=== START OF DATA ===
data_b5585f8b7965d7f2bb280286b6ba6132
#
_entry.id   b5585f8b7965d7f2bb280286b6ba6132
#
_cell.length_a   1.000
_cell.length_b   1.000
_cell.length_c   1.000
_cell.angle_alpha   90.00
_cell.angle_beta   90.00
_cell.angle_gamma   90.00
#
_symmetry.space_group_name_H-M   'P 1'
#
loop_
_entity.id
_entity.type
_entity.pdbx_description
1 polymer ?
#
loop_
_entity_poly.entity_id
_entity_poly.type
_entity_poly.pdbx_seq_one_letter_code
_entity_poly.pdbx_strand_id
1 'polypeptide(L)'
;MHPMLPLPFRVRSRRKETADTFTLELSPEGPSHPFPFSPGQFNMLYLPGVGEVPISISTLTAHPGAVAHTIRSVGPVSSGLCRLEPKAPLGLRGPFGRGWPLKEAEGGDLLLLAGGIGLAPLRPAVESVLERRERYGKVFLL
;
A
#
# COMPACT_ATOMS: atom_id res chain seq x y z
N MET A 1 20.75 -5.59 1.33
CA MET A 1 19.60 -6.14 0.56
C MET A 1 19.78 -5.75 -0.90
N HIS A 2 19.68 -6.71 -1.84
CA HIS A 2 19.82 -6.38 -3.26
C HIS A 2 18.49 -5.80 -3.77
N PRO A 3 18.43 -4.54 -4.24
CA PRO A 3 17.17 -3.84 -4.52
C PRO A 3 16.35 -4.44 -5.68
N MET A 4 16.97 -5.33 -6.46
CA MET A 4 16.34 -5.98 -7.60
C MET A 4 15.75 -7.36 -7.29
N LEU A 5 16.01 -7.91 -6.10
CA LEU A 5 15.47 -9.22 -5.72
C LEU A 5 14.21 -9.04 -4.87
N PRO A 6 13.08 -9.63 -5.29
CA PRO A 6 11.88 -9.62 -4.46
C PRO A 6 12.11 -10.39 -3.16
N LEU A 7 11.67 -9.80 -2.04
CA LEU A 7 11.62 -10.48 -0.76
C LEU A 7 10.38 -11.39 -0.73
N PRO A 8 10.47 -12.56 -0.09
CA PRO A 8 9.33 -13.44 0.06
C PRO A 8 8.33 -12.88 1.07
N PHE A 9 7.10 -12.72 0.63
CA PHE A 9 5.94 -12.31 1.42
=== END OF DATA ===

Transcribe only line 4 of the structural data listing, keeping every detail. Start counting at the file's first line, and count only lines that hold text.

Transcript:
#